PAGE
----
Wind turbine emoji application rejected, leaving climate campaigners ‘perplexed’


Emojis, the concise hieroglyphs of modern life, play a growing role in our communication-dependent world, but what does one do when the required image doesn’t yet exist?

The lack of a wind turbine emoji has apparently been noticed by UK climate charity Possible and renewable energy trade association Renewable UK, who took action to try and rectify the oversight.

Afterall, there are already emojis representing fossil fuels, including oil drums and petrol pumps, but searches for “solar” and “wind” in the index of ideograms bring up nothing pertaining to the energy industry.

So they contacted company Unicode – keepers of the emoji – to request an addition to the lexicon.

Each year Unicode releases more emojis and considers applications for new ones.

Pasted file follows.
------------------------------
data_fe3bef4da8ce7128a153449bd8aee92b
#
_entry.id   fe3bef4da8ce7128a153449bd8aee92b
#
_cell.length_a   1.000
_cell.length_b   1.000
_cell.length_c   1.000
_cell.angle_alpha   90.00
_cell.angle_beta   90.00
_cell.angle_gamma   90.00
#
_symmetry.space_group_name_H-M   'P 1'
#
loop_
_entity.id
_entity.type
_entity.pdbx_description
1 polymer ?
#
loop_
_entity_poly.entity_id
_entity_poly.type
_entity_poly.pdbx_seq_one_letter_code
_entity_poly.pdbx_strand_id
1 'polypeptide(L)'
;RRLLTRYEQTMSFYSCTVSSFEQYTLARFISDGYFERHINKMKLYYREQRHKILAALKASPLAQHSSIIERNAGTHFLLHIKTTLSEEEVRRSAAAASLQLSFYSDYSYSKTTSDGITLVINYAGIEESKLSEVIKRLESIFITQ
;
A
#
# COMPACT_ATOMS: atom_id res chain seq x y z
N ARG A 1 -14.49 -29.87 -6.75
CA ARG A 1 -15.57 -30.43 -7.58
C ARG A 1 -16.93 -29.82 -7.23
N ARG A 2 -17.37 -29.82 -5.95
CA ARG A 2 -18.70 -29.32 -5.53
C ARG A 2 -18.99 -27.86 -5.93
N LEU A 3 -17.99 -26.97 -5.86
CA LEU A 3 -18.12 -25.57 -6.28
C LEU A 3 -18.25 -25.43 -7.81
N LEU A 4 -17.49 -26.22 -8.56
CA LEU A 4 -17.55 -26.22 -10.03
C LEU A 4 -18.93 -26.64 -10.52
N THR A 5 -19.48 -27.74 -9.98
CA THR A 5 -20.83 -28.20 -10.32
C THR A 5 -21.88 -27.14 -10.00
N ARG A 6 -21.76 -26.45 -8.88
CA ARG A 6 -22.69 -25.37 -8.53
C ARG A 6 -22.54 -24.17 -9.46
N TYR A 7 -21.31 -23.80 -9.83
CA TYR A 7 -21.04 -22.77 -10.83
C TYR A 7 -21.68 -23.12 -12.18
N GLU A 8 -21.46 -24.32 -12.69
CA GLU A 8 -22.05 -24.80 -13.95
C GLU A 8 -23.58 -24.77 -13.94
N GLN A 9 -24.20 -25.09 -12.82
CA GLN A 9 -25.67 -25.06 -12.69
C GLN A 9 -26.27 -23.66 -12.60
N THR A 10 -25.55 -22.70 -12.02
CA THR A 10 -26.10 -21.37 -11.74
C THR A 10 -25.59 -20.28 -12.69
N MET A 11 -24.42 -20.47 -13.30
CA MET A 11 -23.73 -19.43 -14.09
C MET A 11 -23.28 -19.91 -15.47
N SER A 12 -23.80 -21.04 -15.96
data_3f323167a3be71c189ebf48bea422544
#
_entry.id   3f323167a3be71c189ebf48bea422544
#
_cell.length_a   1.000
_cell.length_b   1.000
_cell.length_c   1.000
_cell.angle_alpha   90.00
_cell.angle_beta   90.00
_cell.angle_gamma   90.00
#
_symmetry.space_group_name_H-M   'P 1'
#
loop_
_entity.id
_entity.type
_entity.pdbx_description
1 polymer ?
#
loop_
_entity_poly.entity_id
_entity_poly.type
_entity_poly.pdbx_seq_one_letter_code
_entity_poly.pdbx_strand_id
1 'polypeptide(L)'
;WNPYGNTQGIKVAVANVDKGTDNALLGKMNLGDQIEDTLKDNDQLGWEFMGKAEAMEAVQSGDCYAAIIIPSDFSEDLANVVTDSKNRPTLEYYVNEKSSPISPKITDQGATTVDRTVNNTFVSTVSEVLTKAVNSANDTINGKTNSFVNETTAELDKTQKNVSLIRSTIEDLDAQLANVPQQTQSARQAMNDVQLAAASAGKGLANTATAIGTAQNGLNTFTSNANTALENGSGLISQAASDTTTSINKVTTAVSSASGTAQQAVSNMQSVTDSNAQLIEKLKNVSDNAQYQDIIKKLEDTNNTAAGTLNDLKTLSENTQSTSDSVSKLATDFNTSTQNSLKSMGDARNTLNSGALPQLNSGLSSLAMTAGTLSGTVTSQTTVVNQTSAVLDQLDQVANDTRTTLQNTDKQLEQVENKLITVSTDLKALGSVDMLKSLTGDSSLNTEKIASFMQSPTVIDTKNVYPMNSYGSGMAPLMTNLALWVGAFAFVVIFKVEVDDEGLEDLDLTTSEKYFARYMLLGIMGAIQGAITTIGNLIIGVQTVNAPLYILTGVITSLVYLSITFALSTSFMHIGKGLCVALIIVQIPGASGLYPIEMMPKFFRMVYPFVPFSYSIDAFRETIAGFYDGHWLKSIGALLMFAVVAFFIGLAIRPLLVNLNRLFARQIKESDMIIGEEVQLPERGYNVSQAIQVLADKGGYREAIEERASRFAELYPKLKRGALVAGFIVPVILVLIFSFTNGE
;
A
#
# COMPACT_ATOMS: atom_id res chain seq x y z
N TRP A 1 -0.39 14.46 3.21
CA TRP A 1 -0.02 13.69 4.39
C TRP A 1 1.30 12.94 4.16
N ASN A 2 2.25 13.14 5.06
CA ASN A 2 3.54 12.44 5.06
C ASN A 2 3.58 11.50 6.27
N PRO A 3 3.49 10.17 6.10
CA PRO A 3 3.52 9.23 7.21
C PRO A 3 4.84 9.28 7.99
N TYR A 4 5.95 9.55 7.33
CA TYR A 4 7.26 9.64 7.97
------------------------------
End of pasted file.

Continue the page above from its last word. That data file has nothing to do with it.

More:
But Unicode rejected the calls to produce a tiny graphic of a wind turbine, saying they already considering a potentially forthcoming emoji of a “windmill”, and therefore producing a wind turbine would be too similar.

The decision has caused irritation for Possible and Renewable UK, who argue wind turbines and windmills are different pieces of kit, used for different things.

“Last year we submitted an application to @unicode, together with @RenewableUK, for a (long overdue) wind turbine emoji [wind blowing face emoji]”.

“Unfortunately they rejected our application [pleading face emoji].

“The reason they gave for rejecting our application was that a “windmill” emoji was currently under review and “this would essentially duplicate most of the reasons for adding a wind energy device…as they are too similar.”

Noting the existence of the petrol and oil emojis already available, Possible added: “It’s fair to say we were quite perplexed by their decision [thinking face emoji].

“Windmills and wind turbines are very different tech and people would likely use these emojis in entirely different contexts.”

“Emojis are an important part of how we talk to each other, so it only seems sensible that our vocabulary should include symbols relating to climate change.”

“We hope that once they begin accepting emoji applications again, they will reconsider, and offer some more climate themed emojis too.”



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